Second, the way she treats Nathan when she finds out he was trying to help her get a better job was just so revolting, I actually lost a star in enjoyment because of that. Not only does she read his text message (she claims it was an accident), she's also like, "I trusted you with my secrets! How DARE you betray me by trying to fix my problem!" Ummmm, because he wants you to shut up without actually saying "shut up" because he's so freaking nice?
So yes, that was annoying. I'd consider reading another book in the series though, particularly if it featured a less repulsive female protagonist. I wouldn't mind a Nathan of my own, though. ;)
I received a free copy of this book for review. The author is my friend, but that doesn't...moreYou can read more reviews at my blog, The Armchair Librarian!
I received a free copy of this book for review. The author is my friend, but that doesn't impact my opinion. (No, seriously; I'm such a bitch, I give some of my friends 1- and 2-star ratings. I'm not sure why they keep coming back for more....)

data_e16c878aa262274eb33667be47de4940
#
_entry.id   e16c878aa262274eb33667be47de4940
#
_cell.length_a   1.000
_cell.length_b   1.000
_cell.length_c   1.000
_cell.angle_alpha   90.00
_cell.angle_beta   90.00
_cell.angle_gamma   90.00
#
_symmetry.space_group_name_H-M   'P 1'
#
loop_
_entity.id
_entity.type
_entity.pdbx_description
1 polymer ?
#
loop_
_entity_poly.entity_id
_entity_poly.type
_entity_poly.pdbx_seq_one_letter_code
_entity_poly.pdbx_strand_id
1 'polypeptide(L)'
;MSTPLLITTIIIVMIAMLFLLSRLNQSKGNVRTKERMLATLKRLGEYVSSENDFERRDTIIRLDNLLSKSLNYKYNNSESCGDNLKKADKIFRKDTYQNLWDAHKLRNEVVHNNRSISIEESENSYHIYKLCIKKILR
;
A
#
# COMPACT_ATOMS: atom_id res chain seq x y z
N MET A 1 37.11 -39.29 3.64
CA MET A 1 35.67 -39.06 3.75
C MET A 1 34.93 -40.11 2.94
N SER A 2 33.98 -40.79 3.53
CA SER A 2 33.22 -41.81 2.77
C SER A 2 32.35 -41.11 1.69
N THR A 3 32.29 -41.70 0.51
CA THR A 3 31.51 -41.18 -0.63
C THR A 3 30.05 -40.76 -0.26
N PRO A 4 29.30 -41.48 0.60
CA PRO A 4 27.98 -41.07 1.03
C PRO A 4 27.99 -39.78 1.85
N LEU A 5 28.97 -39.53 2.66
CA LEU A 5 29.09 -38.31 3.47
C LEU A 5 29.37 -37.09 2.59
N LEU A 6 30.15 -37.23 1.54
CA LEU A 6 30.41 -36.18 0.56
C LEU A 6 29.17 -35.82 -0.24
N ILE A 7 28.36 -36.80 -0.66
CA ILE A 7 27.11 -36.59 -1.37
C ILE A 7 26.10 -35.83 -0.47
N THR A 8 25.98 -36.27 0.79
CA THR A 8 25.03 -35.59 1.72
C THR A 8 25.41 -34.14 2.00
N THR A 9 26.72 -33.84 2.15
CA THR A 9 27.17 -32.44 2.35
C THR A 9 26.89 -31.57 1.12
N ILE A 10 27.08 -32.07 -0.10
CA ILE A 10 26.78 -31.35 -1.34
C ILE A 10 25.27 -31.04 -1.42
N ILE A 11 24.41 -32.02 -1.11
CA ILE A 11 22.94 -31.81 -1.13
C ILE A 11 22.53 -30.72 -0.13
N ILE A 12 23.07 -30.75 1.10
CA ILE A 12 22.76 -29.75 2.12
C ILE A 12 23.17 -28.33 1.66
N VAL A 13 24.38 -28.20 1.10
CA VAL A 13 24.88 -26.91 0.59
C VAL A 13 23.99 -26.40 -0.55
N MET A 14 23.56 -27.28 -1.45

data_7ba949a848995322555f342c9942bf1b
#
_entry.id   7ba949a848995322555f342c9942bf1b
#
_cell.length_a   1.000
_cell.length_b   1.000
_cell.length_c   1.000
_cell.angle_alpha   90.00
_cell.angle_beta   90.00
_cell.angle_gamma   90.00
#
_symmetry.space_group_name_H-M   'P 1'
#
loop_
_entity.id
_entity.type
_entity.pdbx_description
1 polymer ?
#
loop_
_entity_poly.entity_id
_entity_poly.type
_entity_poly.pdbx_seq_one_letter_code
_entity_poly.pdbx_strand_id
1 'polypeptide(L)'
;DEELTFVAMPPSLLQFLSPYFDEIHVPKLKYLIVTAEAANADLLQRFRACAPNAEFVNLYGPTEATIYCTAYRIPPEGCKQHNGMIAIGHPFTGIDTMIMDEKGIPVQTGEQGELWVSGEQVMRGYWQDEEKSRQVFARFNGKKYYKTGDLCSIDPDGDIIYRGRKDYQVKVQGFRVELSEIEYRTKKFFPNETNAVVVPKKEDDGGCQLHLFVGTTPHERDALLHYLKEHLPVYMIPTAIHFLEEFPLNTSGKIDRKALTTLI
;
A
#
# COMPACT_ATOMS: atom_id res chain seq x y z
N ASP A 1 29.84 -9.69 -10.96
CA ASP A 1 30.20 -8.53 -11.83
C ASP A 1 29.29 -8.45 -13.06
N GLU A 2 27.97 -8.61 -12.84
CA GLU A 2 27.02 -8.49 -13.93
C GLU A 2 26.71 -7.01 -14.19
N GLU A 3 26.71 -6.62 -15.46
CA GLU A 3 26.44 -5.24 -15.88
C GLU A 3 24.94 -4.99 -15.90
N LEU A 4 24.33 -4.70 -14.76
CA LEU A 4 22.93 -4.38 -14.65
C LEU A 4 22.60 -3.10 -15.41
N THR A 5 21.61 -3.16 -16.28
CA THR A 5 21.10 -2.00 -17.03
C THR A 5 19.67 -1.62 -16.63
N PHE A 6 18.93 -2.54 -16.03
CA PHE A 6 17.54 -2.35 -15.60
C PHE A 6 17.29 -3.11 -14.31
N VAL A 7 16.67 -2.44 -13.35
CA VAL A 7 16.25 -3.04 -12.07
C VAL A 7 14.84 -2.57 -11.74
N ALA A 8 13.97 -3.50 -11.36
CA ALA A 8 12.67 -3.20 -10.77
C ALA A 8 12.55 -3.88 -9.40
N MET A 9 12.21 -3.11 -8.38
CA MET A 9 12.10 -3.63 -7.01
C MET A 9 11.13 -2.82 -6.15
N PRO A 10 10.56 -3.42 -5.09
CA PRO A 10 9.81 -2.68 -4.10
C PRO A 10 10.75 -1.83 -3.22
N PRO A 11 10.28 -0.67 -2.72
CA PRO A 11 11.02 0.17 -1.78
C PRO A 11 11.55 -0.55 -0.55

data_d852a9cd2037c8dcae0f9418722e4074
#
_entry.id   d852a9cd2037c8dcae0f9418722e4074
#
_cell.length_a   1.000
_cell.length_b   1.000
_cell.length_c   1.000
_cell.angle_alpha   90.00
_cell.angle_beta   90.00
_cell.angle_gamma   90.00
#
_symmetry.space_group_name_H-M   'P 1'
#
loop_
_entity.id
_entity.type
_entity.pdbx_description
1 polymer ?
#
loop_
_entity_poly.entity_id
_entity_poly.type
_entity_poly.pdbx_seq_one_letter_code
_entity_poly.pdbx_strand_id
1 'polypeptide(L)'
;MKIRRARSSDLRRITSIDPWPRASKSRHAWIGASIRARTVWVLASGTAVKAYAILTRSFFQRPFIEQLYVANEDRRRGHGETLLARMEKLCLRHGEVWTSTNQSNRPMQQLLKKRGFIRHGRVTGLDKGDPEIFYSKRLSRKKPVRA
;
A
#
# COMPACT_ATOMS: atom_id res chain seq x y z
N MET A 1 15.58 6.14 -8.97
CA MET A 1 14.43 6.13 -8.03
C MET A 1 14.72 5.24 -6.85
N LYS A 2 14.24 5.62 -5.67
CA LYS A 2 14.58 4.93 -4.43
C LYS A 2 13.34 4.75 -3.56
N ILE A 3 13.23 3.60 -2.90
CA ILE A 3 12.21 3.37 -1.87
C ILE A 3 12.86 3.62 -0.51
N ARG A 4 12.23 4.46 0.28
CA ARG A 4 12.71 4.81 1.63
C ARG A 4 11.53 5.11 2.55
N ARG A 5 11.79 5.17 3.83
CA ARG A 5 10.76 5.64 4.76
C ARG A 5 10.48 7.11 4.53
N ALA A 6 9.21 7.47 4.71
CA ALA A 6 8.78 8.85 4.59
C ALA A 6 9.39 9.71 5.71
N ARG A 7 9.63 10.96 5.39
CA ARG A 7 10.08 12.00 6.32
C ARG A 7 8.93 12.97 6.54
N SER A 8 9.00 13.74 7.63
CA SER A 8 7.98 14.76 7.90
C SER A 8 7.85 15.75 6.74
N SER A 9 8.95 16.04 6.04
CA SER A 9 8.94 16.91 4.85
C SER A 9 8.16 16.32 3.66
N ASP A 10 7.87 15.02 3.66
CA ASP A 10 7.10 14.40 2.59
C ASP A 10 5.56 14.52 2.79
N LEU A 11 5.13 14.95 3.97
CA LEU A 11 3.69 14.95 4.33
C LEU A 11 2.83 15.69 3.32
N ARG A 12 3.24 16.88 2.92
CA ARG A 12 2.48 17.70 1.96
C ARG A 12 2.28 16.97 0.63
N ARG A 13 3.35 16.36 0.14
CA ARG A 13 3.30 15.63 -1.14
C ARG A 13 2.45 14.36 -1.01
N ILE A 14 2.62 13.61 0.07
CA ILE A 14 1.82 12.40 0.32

The Athena Effect was a pleasant surprise for me: the story is polished, features some remarkable character development, and manages what I always thought impossible for YA fics: it features a heroine who is naive without being TSTL.
I know right?
Caledonia is the daughter of two very intelligent but mysterious individuals. Her parents are brilliant but have severe psychological problems that result in seizures and paranoid delusions. The three of them live off the land in the wilderness, because they are afraid that someone will steal their daughter.
This isn't as unreasonable a fear as it sounds: Caledonia has psychic powers that manifest themselves in synesthesia. She can see and taste auras, and is learning how to project her own emotions onto other living creatures in order to manipulate them--usually for the good.
When Cal's parents die in a car crash, she is sent to live with her aunt and her aunt's boyfriend Phil in California. Her aunt is a nice but easily swayed woman, who is rather too quick to believe her pedo-boyfriend's lies. Cal is instantly miserable.
Meanwhile, down the street is a house always surrounded by motorcycles. One day, when walking around at night to avoid Phil, Caledonia encounters a boy in the middle of some trouble. She fights off his attackers with a knife. That boy is Calvin (Cal and Cal!), our womanizing love interest.
One thing I really loved about this story was how hard Calvin had to change before Caledonia would accept him. His "you're not like the other girls," and "I don't like it when you dress like them," don't work on Caledonia. She doesn't let herself love-love him until it's quite clear that he's learned how wrong it is to use women the way he does. I really appreciated that.